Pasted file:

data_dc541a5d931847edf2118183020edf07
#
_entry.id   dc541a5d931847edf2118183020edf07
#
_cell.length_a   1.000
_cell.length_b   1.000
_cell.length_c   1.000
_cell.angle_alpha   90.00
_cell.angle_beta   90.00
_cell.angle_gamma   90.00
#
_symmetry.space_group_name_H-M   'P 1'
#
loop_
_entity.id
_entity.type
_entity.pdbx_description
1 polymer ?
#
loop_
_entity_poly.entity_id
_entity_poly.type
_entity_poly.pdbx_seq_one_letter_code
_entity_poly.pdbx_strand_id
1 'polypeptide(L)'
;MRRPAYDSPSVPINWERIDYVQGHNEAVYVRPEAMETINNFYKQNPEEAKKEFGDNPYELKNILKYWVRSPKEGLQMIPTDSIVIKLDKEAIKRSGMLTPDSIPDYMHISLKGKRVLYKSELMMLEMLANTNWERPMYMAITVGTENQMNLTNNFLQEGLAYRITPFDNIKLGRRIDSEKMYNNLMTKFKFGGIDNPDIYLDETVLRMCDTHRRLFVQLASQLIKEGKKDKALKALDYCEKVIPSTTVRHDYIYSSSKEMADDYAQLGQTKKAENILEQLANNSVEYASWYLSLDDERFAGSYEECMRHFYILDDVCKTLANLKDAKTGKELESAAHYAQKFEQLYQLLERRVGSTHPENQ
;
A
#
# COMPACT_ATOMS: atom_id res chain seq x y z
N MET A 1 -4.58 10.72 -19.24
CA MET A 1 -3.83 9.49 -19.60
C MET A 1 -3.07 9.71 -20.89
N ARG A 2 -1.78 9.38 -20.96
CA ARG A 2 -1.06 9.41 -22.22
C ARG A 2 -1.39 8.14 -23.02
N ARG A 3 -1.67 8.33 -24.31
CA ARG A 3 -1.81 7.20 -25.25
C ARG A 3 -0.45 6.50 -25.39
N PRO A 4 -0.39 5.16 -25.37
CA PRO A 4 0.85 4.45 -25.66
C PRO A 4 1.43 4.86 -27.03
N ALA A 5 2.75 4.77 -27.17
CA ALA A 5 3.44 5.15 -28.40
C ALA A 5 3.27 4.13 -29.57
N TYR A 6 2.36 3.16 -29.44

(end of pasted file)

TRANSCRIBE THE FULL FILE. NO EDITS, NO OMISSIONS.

data_dc541a5d931847edf2118183020edf07
#
_entry.id   dc541a5d931847edf2118183020edf07
#
_cell.length_a   1.000
_cell.length_b   1.000
_cell.length_c   1.000
_cell.angle_alpha   90.00
_cell.angle_beta   90.00
_cell.angle_gamma   90.00
#
_symmetry.space_group_name_H-M   'P 1'
#
loop_
_entity.id
_entity.type
_entity.pdbx_description
1 polymer ?
#
loop_
_entity_poly.entity_id
_entity_poly.type
_entity_poly.pdbx_seq_one_letter_code
_entity_poly.pdbx_strand_id
1 'polypeptide(L)'
;MRRPAYDSPSVPINWERIDYVQGHNEAVYVRPEAMETINNFYKQNPEEAKKEFGDNPYELKNILKYWVRSPKEGLQMIPTDSIVIKLDKEAIKRSGMLTPDSIPDYMHISLKGKRVLYKSELMMLEMLANTNWERPMYMAITVGTENQMNLTNNFLQEGLAYRITPFDNIKLGRRIDSEKMYNNLMTKFKFGGIDNPDIYLDETVLRMCDTHRRLFVQLASQLIKEGKKDKALKALDYCEKVIPSTTVRHDYIYSSSKEMADDYAQLGQTKKAENILEQLANNSVEYASWYLSLDDERFAGSYEECMRHFYILDDVCKTLANLKDAKTGKELESAAHYAQKFEQLYQLLERRVGSTHPENQ
;
A
#
# COMPACT_ATOMS: atom_id res chain seq x y z
N MET A 1 -4.58 10.72 -19.24
CA MET A 1 -3.83 9.49 -19.60
C MET A 1 -3.07 9.71 -20.89
N ARG A 2 -1.78 9.38 -20.96
CA ARG A 2 -1.06 9.41 -22.22
C ARG A 2 -1.39 8.14 -23.02
N ARG A 3 -1.67 8.33 -24.31
CA ARG A 3 -1.81 7.20 -25.25
C ARG A 3 -0.45 6.50 -25.39
N PRO A 4 -0.39 5.16 -25.37
CA PRO A 4 0.85 4.45 -25.66
C PRO A 4 1.43 4.86 -27.03
N ALA A 5 2.75 4.77 -27.17
CA ALA A 5 3.44 5.15 -28.40
C ALA A 5 3.27 4.13 -29.57
N TYR A 6 2.36 3.16 -29.44